Amer Elahi played six tests in his career. After beginning as medium pacer he found leg spin more suitable on the slow, low, sub-continent pitches. He spent much of his first-class career playing in India, with whom he played the one test, this on the tour of Australia in 1947-1948. He then appeared for Pakistan. He, like Abdul Harfeez Kardar, played for Pakistan on that first official test tour of India, though his test career ended straight after that.


John James Ferris was born in Sydney. On his debut for Australia, he helped bowl England out for 45 on the Sydney Cricket Ground. He later moved to England where he played the one test in which he picked up match figures of 13/91. This was against South Africa. Interesting to note Billy Murdoch, another Australian born cricketer who played for two nations also debuted for England in that clash; this was Ferris’s, also Murdoch’s only test for England. Ferris’s record saw him pick up 61 test scalps in his nine tests at an average of 12.70, with a strike rate of 37.7.


Sadly, he died in 1900 aged 33. Ferris was enlisted in the British Army during the Boer War, when he died under mysterious circumstances after a dishonorable discharge from the army: a few questions, though the answers are debated re his death.


John Traicos played for South Africa, then Zimbabwe, with a spell of 22 years and 222 days between tests. He was part of the victorious South African team that defeated Bill Lawry’s Australians 4-0, then the apartheid ban kept him out of test ranks until Zimbabwe received test status. He then played four more tests.


In the lengthy spell between tests, he played ODI’s for Zimbabwe, though when he first appeared the team had retained the old colonial name Rhodesia.


Frank Hearne turned out at test level for both England, then South Africa. His first test for South Africa was a trivia writers’ fantasy. On the English side Hearne’s brothers Alec, and George, made their test debuts. Along with the Hearne brothers the English team included two previous Australian test players, Billy Murdoch and John James Ferris. You wouldn’t read about it, or maybe you would if you perused this website.


Boyd Rankin, the most recent member of this team picks up the final cap. Rankin debuted for England on their disastrous Ashes tour of Australia of 2013-2014. His first test wicket was Peter Siddle. Rankin then turned his attention back to representing Ireland. He was chosen for their inaugural Test, that being against Pakistan in Dublin, May 11, 2018. In his brief test career Rankin picked up the first ever test wicket by an Irish bowler dismissing Pakistan’s Azhar Ali caught in the slips cordon.


His final test for Ireland saw him achieve his best test figures of 2/5 as Ireland gained a 122 run first inning lead over England in their 2019 encounter at the Oval. Sadly, Ireland’s second innings capitulation for 38 was the end of Rankins’ test career, also his first-class career; he retired after this.


Who would be captain of this team, as there are quite a few contenders here. Thoughts? Should I have included Billy Midwinter, who has a particular claim to fame?


Keppler Wessels and Boyd Rankin are the only men who have played both Test and One Day International cricket for two nations. As with tests fifteen players have represented two nations in limited over internationals, but that can be another side for another time.







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  1. Good story, might be a new one soon with Garry Ballance.

    Was hoping Billy Midwinter made the team playing for Australia then England then Australia

    Also like the trivia question
    Name the brothers who have played for two different countries ?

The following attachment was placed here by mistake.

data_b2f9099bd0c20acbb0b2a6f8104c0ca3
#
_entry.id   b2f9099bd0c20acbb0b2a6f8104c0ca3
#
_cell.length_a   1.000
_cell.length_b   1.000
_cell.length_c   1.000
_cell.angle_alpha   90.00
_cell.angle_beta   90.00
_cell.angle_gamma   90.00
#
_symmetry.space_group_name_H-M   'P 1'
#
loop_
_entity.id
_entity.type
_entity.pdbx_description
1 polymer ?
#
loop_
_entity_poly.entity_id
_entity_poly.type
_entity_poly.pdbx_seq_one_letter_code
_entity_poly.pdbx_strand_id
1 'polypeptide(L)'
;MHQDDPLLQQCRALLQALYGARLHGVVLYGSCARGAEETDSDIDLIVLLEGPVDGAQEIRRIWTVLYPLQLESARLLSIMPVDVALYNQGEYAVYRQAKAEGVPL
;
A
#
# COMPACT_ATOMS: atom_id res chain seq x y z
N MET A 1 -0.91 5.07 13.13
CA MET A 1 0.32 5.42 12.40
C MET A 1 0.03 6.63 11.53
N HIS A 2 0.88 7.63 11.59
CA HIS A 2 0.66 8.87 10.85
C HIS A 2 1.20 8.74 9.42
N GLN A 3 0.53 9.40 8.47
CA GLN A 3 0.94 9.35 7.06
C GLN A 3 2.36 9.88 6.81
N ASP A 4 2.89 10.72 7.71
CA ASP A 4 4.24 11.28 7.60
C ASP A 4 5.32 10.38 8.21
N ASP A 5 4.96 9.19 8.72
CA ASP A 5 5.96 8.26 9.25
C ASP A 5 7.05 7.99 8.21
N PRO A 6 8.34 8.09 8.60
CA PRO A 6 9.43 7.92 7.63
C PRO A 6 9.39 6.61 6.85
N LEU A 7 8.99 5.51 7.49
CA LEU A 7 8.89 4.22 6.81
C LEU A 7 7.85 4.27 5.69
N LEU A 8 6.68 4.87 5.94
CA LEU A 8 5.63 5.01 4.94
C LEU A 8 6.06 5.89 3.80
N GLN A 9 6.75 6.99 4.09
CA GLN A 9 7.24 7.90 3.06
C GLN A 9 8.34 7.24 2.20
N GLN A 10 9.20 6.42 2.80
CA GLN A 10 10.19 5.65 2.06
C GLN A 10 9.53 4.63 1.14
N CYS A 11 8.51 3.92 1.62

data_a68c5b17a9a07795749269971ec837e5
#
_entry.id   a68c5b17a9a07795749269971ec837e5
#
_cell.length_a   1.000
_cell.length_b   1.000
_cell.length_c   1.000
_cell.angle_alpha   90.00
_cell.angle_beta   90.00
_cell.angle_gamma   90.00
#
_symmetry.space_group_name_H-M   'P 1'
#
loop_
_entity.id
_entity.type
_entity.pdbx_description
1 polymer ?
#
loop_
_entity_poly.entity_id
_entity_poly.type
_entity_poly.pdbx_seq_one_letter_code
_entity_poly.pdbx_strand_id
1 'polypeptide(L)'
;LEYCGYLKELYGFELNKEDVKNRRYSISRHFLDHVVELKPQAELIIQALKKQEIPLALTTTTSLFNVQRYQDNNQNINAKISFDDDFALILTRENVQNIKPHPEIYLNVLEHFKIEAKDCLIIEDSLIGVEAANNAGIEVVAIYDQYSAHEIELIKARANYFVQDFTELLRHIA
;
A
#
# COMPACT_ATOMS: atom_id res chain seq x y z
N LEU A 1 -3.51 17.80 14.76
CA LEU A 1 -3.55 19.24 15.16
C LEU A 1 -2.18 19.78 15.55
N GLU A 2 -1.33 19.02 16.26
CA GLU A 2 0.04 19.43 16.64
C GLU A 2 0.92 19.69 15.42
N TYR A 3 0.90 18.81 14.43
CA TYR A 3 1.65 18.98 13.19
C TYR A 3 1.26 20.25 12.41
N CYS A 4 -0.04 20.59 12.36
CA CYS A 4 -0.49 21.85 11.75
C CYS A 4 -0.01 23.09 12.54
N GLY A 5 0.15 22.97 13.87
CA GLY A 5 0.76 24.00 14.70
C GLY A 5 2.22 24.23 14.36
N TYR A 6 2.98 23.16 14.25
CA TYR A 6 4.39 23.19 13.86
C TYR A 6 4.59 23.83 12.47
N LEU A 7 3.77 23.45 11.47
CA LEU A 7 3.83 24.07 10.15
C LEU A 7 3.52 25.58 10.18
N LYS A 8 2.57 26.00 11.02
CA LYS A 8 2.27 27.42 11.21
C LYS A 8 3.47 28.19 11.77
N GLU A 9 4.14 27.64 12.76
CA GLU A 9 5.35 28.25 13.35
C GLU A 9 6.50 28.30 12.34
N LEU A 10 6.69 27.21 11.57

2. G’day Rodney.

    Would you mean James, and Darren Pattinson?

    Yes, I see Garry Ballance is off to Zimbabwe.

    Re playing for two different nations among the 15 limited over players who have done so, you’ll find in these ranks players who have appeared for both test,and non test nations.


  3. Luke Reynolds says

    Love this Glen, each and every one of these players is a fascinating story.

    Kardar is a massive figure in Pakistani cricket, such an interesting era before partition. The two Nawab’s also interest me a lot. John Traicos took 5/86 on Zimbabwe Test debut, Sachin Tendulkar included in that 5 for. Kepler Wessels as captain of your team for mine, magnificent competitor, I only saw him play for South Africa but he was a hard nosed leader that was perfect for them when they were re-admitted to international cricket in late 1991.

  4. matt watson says

    Superb Glen,
    I didn’t know there were 15 dual country Test players.
    I had read about those in the early days recently in several superb books.
    And of course Kepler…
    He’s living in the Brisbane region, and is a gun at lawn bowls.
    I did admire him and his unusual stance. I wanted him to do well when he captained South Africa against Australia.
    Alas, he was 37, but still a mighty force, with that force of will he possessed.

  5. Hello Glen, fascinating read. I had absolutely no idea there were as many as 15 men who’d played Test cricket for two nations.

    You referred to Kepler Wessels’ tenure in WSC (78/79). Do you believe players who participated across those two summers in the Packer sponsored series should have their runs/wickets included in their official records?

    Look forward to your response. Take care and keep up the great work.


  6. Thanks for your comments chaps.

    Mic, I reckon the participants in the WSC matches, ‘Tests’, also ‘ODI’s’, should have these figures included in their official records. I’d do the same with the players in the two Rest of the World series: England 1970, Australia 1971-72.

    These matches were all against test level opponents, so it is important these contributions be recognised. Seriously if we look at many of the official tests played during the WSC schism it’d be hard in almost any comparing the Australian, West Indies, official test teams to the teams appearing in the WSC competition.

    Does the ICC have the will to grant these matches official status: Is there any one pushing for it? Certainly a case worth taking up.